If you read Glyn Bindon’s resume you’d be impressed. In the gun world, we know him mostly for his founding of Trijicon and his use of radiation to power illuminated reticles and sights. Trijicon currently provides the ACOG to the United States military, makes what I consider the best MRDS (mini red dot sight on the market, and set handgun night sight standards. Prior to Mr. Bindon’s passing, he came up with a two-eyed open shooting technique called the Bindon Aiming Concept – or for short, the BAC.
What The Bindon Aiming Concept Isn’t
There has been a bit of hoopla spread about the Bindon Aiming Concept. Most of it has been done by the USMC and Marines in general. To clarify: the Bindon Aiming Concept is not occluded shooting. Occluded Shooting is closely related with the Bindon Aiming Concept. The USMC’s ACOG is capable of using both the BAC and can be used for occluded shooting. I think this is where many Marines get the two confused.
Occluded shooting can be done with any red dot optic or any scope with a brightly illuminated reticle. This type of shooting more or less started with Armson OEG sights and Glyn Bindon was involved with this company as well. Occluded shooting is a both-eyes-opened shooting technique and does use some mental and visual trickery to work.
Occluded shooting as a technique that allows you to see the red dot regardless of the glass in front of you. In fact, the Armson OEG sights didn’t even have glass to look through. It was just a red dot illuminator you looked at. With both eyes opened your brain superimposes the red dot onto the target.
This means your red dot can have a scope cover on and you’ll still see the red dot on target with both eyes opened. It’s used for ultra-fast snap shooting. With the illuminated reticle of the ACOG, you can use occluded shooting for ultra-close-range shooting despite the optic being a fixed power magnified optic. You are limited to about 25 yards with Occluded shooting techniques before the point of impact becomes unpredictable.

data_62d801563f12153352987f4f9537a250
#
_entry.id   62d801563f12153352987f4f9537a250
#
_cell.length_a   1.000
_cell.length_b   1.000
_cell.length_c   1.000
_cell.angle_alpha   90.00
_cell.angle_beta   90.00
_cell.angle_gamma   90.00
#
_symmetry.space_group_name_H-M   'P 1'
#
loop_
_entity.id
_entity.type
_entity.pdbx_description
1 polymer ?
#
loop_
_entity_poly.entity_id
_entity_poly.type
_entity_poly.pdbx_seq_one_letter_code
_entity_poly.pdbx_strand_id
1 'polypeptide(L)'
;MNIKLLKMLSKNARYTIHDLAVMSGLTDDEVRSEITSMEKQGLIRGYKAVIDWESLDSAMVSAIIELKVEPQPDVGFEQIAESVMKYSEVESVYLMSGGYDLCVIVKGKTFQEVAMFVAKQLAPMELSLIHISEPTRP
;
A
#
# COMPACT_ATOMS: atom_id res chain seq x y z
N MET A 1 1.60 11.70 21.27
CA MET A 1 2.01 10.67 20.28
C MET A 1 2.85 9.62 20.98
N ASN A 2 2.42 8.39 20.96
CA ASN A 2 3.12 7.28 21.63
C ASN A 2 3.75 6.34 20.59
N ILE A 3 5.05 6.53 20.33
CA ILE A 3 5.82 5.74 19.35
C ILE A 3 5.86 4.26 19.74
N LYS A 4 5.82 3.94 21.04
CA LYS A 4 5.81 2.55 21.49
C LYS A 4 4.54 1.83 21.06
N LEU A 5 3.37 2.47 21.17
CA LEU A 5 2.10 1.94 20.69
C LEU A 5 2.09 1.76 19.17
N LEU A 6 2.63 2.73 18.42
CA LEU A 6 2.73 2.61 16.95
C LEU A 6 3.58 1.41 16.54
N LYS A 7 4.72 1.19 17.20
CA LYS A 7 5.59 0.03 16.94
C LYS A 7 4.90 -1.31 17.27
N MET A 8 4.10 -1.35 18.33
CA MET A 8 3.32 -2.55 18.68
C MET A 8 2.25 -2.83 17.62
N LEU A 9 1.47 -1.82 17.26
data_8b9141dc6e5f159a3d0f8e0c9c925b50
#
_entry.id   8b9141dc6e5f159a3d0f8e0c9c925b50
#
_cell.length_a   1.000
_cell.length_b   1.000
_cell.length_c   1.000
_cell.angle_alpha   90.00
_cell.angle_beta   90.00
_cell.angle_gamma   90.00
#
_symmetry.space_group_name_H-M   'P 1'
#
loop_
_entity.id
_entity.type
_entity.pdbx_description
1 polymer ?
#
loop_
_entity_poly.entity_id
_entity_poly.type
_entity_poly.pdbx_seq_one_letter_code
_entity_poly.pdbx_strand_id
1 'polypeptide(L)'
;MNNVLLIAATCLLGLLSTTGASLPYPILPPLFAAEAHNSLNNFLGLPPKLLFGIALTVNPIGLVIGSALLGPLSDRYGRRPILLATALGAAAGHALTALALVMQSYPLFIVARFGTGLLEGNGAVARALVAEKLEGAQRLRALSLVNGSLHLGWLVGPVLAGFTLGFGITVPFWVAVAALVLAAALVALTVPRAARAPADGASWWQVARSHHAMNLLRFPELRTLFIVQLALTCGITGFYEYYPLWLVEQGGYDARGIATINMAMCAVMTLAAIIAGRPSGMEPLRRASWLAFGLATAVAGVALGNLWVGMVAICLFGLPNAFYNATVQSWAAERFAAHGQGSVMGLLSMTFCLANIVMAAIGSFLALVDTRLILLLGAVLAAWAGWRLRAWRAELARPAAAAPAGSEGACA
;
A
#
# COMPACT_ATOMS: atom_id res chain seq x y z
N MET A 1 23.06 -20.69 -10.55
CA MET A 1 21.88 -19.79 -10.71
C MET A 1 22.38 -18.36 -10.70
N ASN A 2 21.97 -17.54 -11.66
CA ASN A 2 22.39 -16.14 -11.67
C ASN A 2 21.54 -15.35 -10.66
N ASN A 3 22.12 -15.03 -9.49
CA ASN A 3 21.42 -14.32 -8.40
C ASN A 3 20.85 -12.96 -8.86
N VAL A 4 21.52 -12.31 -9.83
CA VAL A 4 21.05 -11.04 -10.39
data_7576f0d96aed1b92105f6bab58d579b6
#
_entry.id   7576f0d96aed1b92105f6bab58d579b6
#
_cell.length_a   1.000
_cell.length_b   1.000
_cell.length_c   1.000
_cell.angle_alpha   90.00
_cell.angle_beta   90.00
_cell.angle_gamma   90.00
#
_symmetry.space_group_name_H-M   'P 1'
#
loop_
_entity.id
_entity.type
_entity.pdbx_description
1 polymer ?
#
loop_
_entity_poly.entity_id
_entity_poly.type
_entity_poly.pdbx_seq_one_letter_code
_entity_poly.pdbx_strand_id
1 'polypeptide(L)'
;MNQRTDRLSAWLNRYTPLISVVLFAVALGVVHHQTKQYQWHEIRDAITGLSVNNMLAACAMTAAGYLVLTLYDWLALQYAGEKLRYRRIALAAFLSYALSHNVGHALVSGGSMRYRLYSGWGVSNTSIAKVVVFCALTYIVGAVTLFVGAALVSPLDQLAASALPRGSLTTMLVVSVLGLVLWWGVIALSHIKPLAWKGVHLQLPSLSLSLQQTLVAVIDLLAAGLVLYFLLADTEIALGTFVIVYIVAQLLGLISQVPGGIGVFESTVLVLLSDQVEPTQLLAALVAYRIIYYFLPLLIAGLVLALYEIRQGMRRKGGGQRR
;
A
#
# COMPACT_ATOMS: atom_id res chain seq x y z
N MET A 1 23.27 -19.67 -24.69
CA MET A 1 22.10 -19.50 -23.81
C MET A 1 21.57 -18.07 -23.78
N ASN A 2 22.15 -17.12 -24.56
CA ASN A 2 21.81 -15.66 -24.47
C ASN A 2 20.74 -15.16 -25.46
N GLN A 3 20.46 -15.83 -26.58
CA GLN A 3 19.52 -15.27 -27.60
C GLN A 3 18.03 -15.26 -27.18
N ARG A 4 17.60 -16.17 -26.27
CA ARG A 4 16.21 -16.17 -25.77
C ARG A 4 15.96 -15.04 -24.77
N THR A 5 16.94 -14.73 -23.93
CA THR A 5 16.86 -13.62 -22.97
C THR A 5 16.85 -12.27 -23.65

What is the Bindon Aiming Concept
The Bindon Aiming Concept is a technique designed for use on optics with illuminated reticles and magnification. The BAC is designed to allow shooters with magnified optics to track a moving target or to locate and transition to a potential target.
Imagine you have a target in front of you that you’ve just identified. You raise your weapon, close one eye and use your optic to find the target. Unless you’re directly on a target you’ll have to use the magnified view and its limited field of view to find your target. On a still target it’s not so hard, on a moving deer or on a Taliban fighter it’s a little harder.
Now imagine you have both eyes opened and you swing your weapon towards your target. Your non-dominant eye is tracking the target and because you are moving your dominant eye your vision is blurred when looking through the optic due to the magnification. Your dominant eye can still see the brightly colored reticle though. As you look and track your target with your non-dominant eye the reticle will naturally lock onto the target.
As your weapon settles on the target your brain will switch to the magnified view automatically. This will allow you to refine your reticle’s placement.
You’ll maintain much better peripheral vision, which is important if dudes with AKs might be looking for you. Additionally, it allows you to track a target easier as they move through brush, or cover, or rapidly changing elevation. Let’s not forget it’s much easier to transition between targets, especially when they are at different ranges or elevations.
The BAC isn’t perfect but it’s a tool you put in the box and keep there until necessary.
Exclusive to Trijicon?
The Bindon Aiming Concept is not isolated to just Trijicon products. It works best with illuminated reticles, but most companies offer those these days. The BAC does work exceptionally well with an ACOG, as does the occluded shooting method. It can also be used with LVPO optics easily enough. The Bindon Aiming Concept does take some practice to use rapidly and it’s an easy skill to lose. It’s less of a skill and more of allowing your brain to switch between either eye and focus. Give the BAC a try if you have the optic for it and let us know what you think.